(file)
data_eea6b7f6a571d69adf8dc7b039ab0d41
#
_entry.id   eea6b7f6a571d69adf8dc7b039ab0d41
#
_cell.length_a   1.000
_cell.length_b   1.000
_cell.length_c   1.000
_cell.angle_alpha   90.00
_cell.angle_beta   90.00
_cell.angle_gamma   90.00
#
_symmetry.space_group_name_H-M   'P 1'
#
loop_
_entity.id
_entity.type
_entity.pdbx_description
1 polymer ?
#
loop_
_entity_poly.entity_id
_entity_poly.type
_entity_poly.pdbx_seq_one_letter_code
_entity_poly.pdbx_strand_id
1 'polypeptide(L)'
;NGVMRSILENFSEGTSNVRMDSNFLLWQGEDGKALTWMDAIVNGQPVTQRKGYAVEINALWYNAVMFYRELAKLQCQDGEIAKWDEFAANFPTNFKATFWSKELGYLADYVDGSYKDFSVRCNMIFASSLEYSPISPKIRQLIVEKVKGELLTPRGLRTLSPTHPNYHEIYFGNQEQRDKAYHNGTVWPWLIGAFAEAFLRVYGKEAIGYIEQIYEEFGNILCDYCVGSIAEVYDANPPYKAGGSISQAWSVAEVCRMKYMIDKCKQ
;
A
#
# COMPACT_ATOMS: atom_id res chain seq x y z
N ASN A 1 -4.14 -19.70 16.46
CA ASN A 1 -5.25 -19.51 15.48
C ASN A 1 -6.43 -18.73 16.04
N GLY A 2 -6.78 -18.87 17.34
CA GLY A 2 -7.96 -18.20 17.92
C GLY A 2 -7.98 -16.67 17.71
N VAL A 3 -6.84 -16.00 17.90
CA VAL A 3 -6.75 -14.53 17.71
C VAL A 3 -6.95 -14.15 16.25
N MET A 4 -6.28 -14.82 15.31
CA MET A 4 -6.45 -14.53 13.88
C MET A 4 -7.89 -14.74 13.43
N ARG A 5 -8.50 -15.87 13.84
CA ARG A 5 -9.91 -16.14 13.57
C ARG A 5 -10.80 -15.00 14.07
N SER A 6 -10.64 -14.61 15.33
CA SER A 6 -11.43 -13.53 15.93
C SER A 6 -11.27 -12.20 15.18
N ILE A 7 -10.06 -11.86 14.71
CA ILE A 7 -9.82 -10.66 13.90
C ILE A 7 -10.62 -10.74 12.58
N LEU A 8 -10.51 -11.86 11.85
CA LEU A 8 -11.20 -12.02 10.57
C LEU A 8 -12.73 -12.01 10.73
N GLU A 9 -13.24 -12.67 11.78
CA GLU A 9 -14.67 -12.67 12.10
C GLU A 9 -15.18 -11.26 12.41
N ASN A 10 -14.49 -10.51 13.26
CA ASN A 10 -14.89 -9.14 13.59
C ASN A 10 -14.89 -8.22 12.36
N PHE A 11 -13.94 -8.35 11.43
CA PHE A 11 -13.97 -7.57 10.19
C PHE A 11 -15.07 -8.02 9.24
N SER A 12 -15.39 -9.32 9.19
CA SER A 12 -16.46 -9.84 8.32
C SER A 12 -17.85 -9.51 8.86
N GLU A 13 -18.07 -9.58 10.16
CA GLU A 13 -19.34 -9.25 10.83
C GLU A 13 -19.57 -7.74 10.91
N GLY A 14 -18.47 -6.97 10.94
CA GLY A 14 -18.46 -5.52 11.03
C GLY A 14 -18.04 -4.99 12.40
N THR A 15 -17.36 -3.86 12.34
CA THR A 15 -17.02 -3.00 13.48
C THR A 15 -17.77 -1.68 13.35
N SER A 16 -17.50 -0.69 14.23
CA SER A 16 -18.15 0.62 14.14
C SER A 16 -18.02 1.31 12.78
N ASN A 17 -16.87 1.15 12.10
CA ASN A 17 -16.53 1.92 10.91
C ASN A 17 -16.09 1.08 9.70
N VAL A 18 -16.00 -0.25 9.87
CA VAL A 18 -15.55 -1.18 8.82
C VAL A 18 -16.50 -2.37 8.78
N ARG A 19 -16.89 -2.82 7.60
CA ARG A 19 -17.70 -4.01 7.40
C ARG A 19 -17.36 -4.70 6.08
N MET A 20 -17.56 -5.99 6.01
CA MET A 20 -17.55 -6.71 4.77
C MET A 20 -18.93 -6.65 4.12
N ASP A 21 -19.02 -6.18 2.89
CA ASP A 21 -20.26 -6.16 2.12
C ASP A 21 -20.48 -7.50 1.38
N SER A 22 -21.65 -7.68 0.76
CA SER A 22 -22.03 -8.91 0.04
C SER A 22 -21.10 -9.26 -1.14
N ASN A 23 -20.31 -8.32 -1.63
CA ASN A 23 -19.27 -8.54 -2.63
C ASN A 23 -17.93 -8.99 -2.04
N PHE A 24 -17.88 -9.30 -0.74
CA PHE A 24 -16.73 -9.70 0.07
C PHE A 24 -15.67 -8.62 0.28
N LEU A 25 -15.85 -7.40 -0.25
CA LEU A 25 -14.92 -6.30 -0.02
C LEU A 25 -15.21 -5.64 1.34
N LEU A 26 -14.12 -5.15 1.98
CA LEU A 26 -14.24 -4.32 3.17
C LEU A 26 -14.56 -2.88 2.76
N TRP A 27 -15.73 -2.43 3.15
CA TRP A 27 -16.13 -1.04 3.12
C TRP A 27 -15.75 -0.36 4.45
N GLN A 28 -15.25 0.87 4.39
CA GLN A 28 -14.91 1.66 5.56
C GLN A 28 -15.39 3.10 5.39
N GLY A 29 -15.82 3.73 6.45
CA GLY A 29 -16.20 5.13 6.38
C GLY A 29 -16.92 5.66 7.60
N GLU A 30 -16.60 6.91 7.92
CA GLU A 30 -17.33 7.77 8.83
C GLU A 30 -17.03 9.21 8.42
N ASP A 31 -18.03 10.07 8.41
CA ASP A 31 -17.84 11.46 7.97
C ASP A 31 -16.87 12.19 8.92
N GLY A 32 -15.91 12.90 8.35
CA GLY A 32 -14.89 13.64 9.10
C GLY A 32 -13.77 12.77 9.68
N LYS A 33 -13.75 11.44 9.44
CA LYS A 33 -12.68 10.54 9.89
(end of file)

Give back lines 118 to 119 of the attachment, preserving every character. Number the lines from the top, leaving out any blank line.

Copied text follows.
N GLU A 30 -16.60 6.91 7.92
CA GLU A 30 -17.33 7.77 8.83